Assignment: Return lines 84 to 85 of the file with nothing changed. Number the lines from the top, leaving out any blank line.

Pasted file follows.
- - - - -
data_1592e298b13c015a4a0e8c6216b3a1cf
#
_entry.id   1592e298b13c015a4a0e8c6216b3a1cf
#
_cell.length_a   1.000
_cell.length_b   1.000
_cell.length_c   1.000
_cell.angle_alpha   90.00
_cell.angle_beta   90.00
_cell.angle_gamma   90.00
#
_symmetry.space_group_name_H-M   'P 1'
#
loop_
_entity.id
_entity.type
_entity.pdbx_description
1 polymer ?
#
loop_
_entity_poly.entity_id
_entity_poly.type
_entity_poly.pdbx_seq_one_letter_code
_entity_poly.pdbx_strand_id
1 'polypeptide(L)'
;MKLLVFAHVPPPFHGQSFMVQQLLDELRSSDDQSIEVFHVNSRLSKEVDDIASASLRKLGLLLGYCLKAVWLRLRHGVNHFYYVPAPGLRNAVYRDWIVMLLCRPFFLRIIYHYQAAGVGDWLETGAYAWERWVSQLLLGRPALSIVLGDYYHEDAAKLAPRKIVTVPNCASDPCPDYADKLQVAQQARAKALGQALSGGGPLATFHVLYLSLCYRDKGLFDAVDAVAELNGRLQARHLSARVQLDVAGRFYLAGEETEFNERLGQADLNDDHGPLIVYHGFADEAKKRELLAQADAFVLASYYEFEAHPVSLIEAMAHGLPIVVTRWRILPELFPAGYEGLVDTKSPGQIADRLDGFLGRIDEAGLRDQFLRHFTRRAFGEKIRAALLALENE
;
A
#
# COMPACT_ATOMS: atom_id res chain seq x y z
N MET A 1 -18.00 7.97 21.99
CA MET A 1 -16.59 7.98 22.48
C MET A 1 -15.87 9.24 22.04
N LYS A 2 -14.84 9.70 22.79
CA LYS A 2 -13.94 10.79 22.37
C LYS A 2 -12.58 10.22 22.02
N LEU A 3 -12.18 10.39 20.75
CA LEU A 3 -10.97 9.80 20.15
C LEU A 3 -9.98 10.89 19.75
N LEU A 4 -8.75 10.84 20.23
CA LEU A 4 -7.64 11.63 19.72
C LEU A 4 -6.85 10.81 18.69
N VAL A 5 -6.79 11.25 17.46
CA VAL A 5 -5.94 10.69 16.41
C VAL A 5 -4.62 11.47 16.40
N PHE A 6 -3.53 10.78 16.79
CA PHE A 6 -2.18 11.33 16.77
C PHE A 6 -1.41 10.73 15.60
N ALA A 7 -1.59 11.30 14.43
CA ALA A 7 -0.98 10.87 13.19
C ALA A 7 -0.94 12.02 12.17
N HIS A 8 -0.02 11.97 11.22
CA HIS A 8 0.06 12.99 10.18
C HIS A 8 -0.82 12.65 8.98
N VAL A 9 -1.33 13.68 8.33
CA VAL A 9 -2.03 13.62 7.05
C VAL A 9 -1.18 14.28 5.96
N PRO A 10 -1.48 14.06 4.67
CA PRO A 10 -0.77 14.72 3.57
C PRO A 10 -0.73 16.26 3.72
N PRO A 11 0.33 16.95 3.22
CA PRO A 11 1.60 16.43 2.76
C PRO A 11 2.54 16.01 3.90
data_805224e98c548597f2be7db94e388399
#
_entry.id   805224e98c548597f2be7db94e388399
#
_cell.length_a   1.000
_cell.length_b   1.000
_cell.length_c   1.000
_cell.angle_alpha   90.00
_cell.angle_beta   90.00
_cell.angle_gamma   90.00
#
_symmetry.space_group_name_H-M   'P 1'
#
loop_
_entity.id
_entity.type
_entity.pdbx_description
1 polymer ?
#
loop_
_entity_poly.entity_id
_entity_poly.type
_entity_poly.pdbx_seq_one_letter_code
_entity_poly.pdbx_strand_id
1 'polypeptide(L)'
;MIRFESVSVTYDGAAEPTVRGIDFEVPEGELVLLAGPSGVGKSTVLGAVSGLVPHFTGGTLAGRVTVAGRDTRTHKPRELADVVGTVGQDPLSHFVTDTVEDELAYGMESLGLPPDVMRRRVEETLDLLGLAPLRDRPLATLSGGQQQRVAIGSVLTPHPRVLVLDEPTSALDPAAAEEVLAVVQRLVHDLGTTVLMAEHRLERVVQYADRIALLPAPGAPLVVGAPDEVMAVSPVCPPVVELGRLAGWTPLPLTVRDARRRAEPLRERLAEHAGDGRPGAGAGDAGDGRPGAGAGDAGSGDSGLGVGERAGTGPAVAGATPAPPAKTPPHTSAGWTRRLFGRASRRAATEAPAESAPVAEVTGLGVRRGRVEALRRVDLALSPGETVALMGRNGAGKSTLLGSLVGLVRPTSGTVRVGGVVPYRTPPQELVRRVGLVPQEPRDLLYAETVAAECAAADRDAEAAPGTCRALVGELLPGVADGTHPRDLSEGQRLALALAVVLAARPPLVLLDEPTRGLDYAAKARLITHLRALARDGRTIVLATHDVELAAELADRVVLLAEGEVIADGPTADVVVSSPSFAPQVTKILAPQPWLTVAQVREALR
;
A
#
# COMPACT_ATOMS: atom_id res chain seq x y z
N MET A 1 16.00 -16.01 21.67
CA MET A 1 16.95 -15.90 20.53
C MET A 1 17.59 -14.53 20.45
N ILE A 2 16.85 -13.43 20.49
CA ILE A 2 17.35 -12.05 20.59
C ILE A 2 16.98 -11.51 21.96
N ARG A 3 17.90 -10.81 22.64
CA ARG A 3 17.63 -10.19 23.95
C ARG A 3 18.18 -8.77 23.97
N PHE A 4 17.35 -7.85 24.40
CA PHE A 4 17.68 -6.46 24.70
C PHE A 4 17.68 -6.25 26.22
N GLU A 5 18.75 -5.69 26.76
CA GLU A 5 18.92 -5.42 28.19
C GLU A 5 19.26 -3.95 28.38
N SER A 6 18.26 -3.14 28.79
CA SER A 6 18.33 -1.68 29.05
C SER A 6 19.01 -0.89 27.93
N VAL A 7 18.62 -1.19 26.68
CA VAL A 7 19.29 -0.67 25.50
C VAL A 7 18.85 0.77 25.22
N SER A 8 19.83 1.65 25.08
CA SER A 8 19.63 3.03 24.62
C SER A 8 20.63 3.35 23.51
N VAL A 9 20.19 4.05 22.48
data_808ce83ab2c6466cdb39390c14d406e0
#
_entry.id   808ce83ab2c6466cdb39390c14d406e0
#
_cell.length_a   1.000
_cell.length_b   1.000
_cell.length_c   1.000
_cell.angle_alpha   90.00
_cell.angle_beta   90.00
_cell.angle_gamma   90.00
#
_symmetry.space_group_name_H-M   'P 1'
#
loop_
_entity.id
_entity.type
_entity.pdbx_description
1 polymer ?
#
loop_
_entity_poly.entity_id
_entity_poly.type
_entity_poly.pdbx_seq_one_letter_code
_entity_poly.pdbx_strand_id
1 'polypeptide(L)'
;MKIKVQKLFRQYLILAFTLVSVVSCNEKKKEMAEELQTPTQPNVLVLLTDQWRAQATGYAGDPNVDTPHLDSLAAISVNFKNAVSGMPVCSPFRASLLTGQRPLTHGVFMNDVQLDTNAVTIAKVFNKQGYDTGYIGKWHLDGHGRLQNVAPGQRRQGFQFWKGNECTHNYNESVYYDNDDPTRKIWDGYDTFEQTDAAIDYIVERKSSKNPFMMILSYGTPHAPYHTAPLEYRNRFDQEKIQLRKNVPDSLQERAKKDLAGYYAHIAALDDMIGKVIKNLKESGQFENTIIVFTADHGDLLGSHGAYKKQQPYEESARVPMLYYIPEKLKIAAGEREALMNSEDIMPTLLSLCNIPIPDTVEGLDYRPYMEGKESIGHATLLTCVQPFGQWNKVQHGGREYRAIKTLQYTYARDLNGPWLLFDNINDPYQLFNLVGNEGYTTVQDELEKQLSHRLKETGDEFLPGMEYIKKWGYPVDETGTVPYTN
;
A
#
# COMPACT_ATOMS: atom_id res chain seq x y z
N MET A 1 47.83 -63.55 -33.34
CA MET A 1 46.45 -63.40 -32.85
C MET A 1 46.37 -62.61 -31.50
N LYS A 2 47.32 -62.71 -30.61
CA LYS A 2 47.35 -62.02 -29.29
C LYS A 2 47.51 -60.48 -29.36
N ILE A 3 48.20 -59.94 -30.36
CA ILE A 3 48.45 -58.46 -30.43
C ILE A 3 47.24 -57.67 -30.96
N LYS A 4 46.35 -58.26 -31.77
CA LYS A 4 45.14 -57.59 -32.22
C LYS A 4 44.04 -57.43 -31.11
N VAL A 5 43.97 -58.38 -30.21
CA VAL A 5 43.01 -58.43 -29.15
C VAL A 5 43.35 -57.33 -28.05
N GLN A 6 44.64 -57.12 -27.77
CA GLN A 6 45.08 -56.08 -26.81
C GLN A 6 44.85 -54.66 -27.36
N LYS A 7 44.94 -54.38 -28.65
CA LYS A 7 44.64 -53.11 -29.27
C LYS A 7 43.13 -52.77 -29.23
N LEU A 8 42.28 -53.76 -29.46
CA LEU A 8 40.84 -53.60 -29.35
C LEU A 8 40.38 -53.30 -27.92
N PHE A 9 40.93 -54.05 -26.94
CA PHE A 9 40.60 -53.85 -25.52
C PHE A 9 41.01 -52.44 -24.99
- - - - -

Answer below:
_entity_poly.entity_id
_entity_poly.type